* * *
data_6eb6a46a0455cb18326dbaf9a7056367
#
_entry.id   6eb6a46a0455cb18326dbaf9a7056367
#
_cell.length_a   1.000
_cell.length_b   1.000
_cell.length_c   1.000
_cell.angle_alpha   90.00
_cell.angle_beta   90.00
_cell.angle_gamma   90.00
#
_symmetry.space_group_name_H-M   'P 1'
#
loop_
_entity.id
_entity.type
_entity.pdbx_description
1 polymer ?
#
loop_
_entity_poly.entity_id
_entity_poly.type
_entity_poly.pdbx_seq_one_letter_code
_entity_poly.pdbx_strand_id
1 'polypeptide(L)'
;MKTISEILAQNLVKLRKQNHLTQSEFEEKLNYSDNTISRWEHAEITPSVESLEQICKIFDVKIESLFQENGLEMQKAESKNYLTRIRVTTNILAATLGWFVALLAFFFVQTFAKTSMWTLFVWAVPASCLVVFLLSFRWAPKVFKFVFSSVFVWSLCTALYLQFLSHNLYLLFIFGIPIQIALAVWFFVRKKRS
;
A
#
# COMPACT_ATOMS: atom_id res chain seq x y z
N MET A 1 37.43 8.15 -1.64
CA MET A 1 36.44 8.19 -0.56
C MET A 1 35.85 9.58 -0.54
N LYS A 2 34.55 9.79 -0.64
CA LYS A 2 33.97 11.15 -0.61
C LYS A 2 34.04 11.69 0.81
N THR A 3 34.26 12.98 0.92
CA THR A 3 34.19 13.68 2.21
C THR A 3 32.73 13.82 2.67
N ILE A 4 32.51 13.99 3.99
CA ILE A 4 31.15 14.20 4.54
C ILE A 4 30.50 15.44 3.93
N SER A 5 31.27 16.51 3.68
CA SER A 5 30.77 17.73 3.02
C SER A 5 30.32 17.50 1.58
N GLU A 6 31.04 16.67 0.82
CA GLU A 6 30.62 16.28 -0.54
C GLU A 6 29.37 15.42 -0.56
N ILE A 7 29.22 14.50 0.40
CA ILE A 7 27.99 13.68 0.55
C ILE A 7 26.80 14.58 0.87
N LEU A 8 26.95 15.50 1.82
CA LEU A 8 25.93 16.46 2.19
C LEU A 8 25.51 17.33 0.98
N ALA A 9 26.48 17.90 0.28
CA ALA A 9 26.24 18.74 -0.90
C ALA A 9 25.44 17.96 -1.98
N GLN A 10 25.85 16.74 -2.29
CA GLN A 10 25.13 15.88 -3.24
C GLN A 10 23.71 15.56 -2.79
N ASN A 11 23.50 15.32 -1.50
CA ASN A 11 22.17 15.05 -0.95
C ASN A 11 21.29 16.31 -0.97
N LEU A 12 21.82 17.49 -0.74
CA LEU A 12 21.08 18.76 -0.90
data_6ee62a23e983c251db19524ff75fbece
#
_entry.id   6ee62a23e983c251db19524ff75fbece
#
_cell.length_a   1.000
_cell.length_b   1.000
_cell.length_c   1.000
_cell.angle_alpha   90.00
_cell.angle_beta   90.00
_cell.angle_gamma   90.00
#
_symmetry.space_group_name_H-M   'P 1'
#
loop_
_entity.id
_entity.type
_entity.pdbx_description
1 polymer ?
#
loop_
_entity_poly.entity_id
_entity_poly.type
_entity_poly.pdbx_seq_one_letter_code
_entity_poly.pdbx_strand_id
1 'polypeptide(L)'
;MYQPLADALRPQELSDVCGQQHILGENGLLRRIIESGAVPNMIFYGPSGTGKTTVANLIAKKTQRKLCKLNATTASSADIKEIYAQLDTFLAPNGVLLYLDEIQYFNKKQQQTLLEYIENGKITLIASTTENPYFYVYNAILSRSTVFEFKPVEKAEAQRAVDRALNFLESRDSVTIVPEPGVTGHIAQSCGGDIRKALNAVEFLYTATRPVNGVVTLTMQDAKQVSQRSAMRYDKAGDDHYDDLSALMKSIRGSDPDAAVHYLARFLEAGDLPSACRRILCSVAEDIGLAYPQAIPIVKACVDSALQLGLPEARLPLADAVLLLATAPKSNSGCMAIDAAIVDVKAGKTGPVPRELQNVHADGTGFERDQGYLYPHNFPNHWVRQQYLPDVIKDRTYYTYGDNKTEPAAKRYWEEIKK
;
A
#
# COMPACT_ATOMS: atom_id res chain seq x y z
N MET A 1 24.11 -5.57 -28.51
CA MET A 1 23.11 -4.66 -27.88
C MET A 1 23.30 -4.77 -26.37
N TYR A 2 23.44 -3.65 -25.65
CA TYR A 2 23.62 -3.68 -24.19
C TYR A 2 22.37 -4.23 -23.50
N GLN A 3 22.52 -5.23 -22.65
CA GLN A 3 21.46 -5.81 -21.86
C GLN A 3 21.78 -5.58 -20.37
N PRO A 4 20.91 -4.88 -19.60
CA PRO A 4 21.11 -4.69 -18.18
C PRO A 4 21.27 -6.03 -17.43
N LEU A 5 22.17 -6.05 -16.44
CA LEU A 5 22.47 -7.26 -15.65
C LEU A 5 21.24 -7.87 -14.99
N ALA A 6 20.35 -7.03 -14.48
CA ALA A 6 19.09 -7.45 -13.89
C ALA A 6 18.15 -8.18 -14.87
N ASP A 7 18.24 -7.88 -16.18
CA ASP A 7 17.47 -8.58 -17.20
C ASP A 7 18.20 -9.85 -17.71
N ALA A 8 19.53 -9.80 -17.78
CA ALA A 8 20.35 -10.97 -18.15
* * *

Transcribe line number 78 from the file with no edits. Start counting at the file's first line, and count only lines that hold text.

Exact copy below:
#